North must be its own 'Brexit task-force', declares council leader at historic convention
The North needs the powers to "to be its own Brexit task force" and no longer dependent on central government to step in and solve its problems, according to the leader of one of its biggest city councils.
Nick Forbes told the inaugural meeting of the Convention of the North today that northern political leaders should be "disruptors" who "shake the system up" and bring about a radical change in the way the country operates.
The leader of Labour-run Newcastle City Council told the audience in Gateshead: "That change won’t just be about a few more powers or responsibilities for elected leaders. It needs to be more fundamental and, eventually, wide ranging than that.
"That means looking at the pillars of state currently based in central London and making them more present and prominent in the north.
"There is no reason why the mechanics of government are best done from a square mile in London, or why the media have to be based in one city, or why we redistribute funds based on a system which rewards those who are already successful.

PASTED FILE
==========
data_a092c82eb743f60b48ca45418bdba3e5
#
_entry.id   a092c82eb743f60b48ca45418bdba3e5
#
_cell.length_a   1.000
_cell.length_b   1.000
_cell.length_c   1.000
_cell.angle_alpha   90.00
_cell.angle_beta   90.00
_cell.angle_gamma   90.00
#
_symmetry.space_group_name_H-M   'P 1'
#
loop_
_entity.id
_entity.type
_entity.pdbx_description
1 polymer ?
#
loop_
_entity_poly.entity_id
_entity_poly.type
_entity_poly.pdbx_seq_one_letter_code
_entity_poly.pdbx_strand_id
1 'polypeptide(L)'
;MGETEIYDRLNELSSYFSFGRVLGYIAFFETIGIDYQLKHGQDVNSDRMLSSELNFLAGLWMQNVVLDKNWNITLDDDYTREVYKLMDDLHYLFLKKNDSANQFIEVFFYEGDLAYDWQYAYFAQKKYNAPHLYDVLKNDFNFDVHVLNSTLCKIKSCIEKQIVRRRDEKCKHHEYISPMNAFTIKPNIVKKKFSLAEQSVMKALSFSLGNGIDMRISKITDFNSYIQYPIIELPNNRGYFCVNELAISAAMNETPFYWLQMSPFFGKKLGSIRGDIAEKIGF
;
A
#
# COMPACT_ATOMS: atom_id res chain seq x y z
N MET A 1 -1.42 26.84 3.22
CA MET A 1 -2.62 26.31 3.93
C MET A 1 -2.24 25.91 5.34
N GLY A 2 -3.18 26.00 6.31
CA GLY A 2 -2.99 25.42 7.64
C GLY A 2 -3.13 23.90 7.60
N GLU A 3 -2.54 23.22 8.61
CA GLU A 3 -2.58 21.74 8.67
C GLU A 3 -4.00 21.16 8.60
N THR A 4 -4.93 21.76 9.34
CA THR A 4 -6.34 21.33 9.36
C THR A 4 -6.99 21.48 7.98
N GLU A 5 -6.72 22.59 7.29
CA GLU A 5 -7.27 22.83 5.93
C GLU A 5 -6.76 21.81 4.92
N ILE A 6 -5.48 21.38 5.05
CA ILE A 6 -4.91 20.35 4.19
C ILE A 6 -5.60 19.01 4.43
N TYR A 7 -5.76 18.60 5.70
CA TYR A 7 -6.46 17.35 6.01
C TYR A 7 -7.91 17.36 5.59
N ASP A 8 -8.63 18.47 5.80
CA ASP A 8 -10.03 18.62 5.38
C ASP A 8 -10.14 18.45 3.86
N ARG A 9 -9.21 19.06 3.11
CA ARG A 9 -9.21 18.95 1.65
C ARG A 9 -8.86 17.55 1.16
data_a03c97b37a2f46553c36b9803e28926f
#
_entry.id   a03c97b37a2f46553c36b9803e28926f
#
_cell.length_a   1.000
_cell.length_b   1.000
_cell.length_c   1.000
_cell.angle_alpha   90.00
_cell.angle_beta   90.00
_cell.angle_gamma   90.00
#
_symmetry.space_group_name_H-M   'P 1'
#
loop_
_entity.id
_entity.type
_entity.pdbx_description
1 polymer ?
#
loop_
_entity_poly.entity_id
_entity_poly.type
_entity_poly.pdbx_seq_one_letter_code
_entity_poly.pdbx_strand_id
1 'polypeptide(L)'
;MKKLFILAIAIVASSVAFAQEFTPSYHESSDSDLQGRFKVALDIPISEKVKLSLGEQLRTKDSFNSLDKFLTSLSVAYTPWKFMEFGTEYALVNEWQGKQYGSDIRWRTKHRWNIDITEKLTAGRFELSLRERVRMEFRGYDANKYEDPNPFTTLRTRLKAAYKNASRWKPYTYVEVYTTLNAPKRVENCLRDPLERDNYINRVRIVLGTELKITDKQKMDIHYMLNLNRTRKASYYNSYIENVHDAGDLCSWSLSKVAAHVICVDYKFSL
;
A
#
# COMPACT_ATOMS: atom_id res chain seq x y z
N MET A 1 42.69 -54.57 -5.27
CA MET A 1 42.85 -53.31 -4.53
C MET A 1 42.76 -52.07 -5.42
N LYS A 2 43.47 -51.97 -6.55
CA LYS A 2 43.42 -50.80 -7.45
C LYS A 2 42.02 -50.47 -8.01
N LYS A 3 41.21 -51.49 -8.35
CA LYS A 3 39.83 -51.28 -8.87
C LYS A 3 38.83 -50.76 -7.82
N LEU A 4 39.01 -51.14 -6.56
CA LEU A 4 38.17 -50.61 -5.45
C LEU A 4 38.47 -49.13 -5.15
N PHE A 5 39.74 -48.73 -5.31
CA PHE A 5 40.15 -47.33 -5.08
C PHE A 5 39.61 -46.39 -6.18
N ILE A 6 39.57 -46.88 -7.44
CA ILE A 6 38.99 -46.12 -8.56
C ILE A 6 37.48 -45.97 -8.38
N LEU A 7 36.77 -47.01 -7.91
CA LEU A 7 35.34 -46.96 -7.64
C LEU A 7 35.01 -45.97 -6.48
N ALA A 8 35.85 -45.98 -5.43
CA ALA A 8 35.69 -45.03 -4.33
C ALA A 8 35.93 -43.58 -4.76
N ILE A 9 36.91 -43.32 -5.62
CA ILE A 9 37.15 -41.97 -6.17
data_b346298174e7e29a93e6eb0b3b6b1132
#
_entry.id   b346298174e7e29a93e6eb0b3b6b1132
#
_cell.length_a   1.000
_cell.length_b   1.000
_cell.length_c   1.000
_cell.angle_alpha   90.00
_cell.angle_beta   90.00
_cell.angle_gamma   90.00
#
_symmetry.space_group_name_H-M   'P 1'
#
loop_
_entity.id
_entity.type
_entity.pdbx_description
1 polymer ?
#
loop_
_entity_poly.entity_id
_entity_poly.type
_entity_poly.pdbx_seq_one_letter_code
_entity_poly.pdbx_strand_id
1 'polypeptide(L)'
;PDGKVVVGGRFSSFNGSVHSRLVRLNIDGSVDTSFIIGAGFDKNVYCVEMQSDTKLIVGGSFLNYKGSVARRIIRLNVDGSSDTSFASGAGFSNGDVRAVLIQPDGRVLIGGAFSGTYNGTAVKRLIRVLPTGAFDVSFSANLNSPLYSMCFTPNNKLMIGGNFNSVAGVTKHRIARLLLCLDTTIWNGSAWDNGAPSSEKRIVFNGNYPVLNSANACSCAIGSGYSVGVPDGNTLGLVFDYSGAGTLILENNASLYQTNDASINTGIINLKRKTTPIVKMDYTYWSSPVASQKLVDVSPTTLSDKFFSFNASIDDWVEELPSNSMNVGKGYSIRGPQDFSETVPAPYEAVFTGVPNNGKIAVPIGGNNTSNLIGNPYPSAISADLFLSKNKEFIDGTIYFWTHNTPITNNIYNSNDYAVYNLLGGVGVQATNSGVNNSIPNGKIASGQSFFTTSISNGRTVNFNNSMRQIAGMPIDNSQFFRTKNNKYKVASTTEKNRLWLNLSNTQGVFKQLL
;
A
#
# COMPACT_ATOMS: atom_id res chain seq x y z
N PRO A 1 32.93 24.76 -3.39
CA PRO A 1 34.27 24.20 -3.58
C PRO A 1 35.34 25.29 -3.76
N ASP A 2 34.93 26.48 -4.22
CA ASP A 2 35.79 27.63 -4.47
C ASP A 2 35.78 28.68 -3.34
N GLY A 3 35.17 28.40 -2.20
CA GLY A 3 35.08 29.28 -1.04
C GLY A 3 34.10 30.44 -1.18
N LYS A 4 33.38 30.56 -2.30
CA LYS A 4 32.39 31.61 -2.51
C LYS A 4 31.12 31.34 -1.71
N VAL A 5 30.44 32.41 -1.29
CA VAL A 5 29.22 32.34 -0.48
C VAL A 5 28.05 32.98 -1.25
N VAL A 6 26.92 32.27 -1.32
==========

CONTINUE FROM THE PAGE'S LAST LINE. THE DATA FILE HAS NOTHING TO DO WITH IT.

"A new relationship with central government, a fresh look at the constitutionally accepted way of doing things, a warning that things cannot be the same after Brexit. It’s that level of boldness we need to be reaching for.
"A demand for a North empowered enough to be its own Brexit task force, no longer dependent upon central government to eventually notice and step in."
Hundreds of delegates gathered at the event, with Yorkshire representation in the form of Sheffield City Region metro mayor Dan Jarvis and Bradford and Wakefield council leaders Susan Hinchcliffe and Peter Box.
It came a day after Greater Manchester Metro Mayor Andy Burnham said in a speech that transferring more powers to Britain’s regions was “the right policy at the right time” and “the best hope of making Brexit work for the regions and uniting our uncertain nation”.
In a statement issued after the convention, the assembled leaders wrote that northern communities were demanding change after Brexit, and that "the repatriation of powers from Brussels must be recognised as an opportunity for further devolution out of Westminster".
They wrote: "At this time of great national change, we are determined to work together for the north regardless of which Brexit we end up with.
"As part of this process, the Government must more fully engage with the North on what a post-Brexit landscape looks like, and it must do so before, not after the Brexit deadline."
The conference was told that if the North was a country its Â£304bn economy would make it the 10th largest in Europe and bigger than those of Wales, Northern Ireland and Scotland combined.